Potential Career Choices

If you’re strong in bodily-kinesthetic intelligence, good career choices for you are:

Musical Intelligence

People who have strong musical intelligence are good at thinking in patterns, rhythms, and sounds. They have a strong appreciation for music and are often good at musical composition and performance. 


Rhythm and music


People with musical intelligence:

  • Enjoy singing and playing musical instruments
  • Recognize musical patterns and tones easily
  • Remember songs and melodies
  • Have a rich understanding of musical structure, rhythm, and notes

Potential Career Choices

If you’re strong in musical intelligence, good career choices for you are:

  • Musician
  • Composer
  • Singer
  • Music teacher
  • Conductor

Interpersonal Intelligence

Those who have strong interpersonal intelligence are good at understanding and interacting with other people. These individuals are skilled at assessing the emotions, motivations, desires, and intentions of those around them.


Understanding and relating to other people


People with interpersonal intelligence:

  • Communicate well verbally
  • Are skilled at nonverbal communication
  • See situations from different perspectives
  • Create positive relationships with others
  • Resolve conflicts in group settings

Potential Career Choices

If you’re strong in interpersonal intelligence, good career choices for you are:

  • Psychologist
  • Philosopher
  • Counselor
  • Salesperson
  • Politician

Intrapersonal Intelligence

Individuals who are strong in intrapersonal intelligence are good at being aware of their own emotional states, feelings, and motivations. They tend to enjoy self-reflection and analysis, including daydreaming, exploring relationships with others, and assessing their personal strengths.


Introspection and self-reflection


People with intrapersonal intelligence:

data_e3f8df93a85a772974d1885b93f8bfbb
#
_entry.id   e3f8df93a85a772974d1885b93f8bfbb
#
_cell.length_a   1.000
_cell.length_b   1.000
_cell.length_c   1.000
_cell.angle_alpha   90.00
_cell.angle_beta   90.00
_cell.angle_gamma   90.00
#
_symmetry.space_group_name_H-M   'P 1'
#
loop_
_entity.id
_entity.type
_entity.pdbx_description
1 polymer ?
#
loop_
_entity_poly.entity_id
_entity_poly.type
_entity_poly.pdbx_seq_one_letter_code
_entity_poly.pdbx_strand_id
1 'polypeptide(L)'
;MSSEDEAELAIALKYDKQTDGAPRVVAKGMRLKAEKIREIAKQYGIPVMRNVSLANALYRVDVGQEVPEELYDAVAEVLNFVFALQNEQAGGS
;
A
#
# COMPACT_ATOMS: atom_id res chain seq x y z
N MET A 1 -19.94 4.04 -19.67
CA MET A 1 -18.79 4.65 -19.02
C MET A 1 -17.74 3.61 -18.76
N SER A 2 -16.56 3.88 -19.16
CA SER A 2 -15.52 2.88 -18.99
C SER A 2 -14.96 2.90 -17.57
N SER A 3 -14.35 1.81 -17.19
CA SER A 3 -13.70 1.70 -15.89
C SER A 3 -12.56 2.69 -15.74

• Analyze their strengths and weaknesses well
  • Enjoy analyzing theories and ideas
  • Have excellent self-awareness
  • Understand the basis for his or her own motivations and feelings

Potential Career Choices

If you’re strong in intrapersonal intelligence, good career choices for you are:

  • Philosopher
  • Writer
  • Theorist
  • Scientist

Naturalistic Intelligence

Naturalistic is the most recent addition to Gardner’s theory and has been met with more resistance than his original seven intelligences. According to Gardner, individuals who are high in this type of intelligence are more in tune with nature and are often interested in nurturing, exploring the environment, and learning about other species. These individuals are said to be highly aware of even subtle changes to their environments.


Finding patterns and relationships to nature


People with naturalistic intelligence:

  • Are interested in subjects such as botany, biology, and zoology
  • Categorize and catalog information easily
  • Enjoy camping, gardening, hiking, and exploring the outdoors
  • Dislikes learning unfamiliar topics that have no connection to nature

Potential Career Choices

If you’re strong in naturalistic intelligence, good career choices for you are:

  • Biologist
  • Conservationist
  • Gardener
  • Farmer

 Strengths and Weaknesses of Multiple Intelligences


  • W- Gardner’s Multiple Intelligences are cognitively based.
  • W- What determines intelligence?
  • W- Excludes students with particular performances in only one intelligence area.
  • W- Are these intelligences or just ‘abilities’? And what is the difference?
  • W- It doesn’t explain why some people are more intelligent than others.
  • W- These ‘intelligences’ are not all essential for successful adaption.
  • W- Ultimately there is not really much HARD scientific evidence.


  • S- Gardner’s view on Intelligence goes hand in hand with scholastic performance.
  • S- The different intelligences help point out which ares students need help in.
  • S- Verbal/Linguistic-Writing, reading, memorizing dates, thinking in words, telling stories.
  • S- Mathematical/Logical-Math, logic, problem solving, reasoning, patterns.
  • S- Visual/Spatial-Maps, reading charts, drawing, mazes, puzzles, imagining things, visualization.
  • S- Bodily/Kinesthetic-Athletics, dancing, crafts, using tools, acting.
  • S- Musical-Picking up sounds, remembering melodies, rhythms, singing.
  • S- Interpersonal-Leading, organizing, understanding people, communicating, resolving conflicts, selling.
  • S- Intrapersonal-Recognizing Strenghts and weaknesses, setting goals, understanding self.
  • S- Naturalistic-Understanding nature, making distinctions, identifying flora and fauna.
  • S- Helps to explain the variety of individual differences in different types of mental performances.
  • S- Based in developmental, clinical, case study and educational evidence.


Read it also: Sarva Shiksha Abhiyan – Critical Analysis